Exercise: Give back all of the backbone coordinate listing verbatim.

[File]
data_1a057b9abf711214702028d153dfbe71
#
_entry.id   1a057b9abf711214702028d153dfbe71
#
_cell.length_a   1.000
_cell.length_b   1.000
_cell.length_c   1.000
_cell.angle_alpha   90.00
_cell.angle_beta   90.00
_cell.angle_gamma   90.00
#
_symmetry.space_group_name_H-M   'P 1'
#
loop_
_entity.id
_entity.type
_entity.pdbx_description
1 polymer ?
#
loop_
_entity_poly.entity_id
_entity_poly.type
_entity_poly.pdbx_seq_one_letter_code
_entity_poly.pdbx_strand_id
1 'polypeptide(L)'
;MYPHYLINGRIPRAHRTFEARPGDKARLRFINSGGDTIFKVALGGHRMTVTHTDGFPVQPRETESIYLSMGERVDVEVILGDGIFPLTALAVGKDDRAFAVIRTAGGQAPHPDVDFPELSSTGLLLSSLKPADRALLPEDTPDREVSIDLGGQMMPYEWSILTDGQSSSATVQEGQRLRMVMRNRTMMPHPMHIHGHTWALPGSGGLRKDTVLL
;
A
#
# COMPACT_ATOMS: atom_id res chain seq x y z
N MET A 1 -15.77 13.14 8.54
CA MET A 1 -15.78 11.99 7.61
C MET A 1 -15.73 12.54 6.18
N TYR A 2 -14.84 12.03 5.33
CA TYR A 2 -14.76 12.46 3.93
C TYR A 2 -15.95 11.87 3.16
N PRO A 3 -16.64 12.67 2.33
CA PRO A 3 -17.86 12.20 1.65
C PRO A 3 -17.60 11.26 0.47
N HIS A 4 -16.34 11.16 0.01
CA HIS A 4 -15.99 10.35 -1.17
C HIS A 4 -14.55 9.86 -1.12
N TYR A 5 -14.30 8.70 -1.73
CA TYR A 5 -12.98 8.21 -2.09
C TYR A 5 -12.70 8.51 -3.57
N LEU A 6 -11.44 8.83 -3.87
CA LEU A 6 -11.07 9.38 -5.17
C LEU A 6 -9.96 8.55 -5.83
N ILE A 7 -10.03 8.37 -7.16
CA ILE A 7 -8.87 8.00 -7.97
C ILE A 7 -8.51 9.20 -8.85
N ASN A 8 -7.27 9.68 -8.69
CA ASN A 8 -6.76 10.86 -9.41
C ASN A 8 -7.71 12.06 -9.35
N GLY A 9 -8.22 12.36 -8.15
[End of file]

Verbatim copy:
data_1a057b9abf711214702028d153dfbe71
#
_entry.id   1a057b9abf711214702028d153dfbe71
#
_cell.length_a   1.000
_cell.length_b   1.000
_cell.length_c   1.000
_cell.angle_alpha   90.00
_cell.angle_beta   90.00
_cell.angle_gamma   90.00
#
_symmetry.space_group_name_H-M   'P 1'
#
loop_
_entity.id
_entity.type
_entity.pdbx_description
1 polymer ?
#
loop_
_entity_poly.entity_id
_entity_poly.type
_entity_poly.pdbx_seq_one_letter_code
_entity_poly.pdbx_strand_id
1 'polypeptide(L)'
;MYPHYLINGRIPRAHRTFEARPGDKARLRFINSGGDTIFKVALGGHRMTVTHTDGFPVQPRETESIYLSMGERVDVEVILGDGIFPLTALAVGKDDRAFAVIRTAGGQAPHPDVDFPELSSTGLLLSSLKPADRALLPEDTPDREVSIDLGGQMMPYEWSILTDGQSSSATVQEGQRLRMVMRNRTMMPHPMHIHGHTWALPGSGGLRKDTVLL
;
A
#
# COMPACT_ATOMS: atom_id res chain seq x y z
N MET A 1 -15.77 13.14 8.54
CA MET A 1 -15.78 11.99 7.61
C MET A 1 -15.73 12.54 6.18
N TYR A 2 -14.84 12.03 5.33
CA TYR A 2 -14.76 12.46 3.93
C TYR A 2 -15.95 11.87 3.16
N PRO A 3 -16.64 12.67 2.33
CA PRO A 3 -17.86 12.20 1.65
C PRO A 3 -17.60 11.26 0.47
N HIS A 4 -16.34 11.16 0.01
CA HIS A 4 -15.99 10.35 -1.17
C HIS A 4 -14.55 9.86 -1.12
N TYR A 5 -14.30 8.70 -1.73
CA TYR A 5 -12.98 8.21 -2.09
C TYR A 5 -12.70 8.51 -3.57
N LEU A 6 -11.44 8.83 -3.87
CA LEU A 6 -11.07 9.38 -5.17
C LEU A 6 -9.96 8.55 -5.83
N ILE A 7 -10.03 8.37 -7.16
CA ILE A 7 -8.87 8.00 -7.97
C ILE A 7 -8.51 9.20 -8.85
N ASN A 8 -7.27 9.68 -8.69
CA ASN A 8 -6.76 10.86 -9.41
C ASN A 8 -7.71 12.06 -9.35
N GLY A 9 -8.22 12.36 -8.15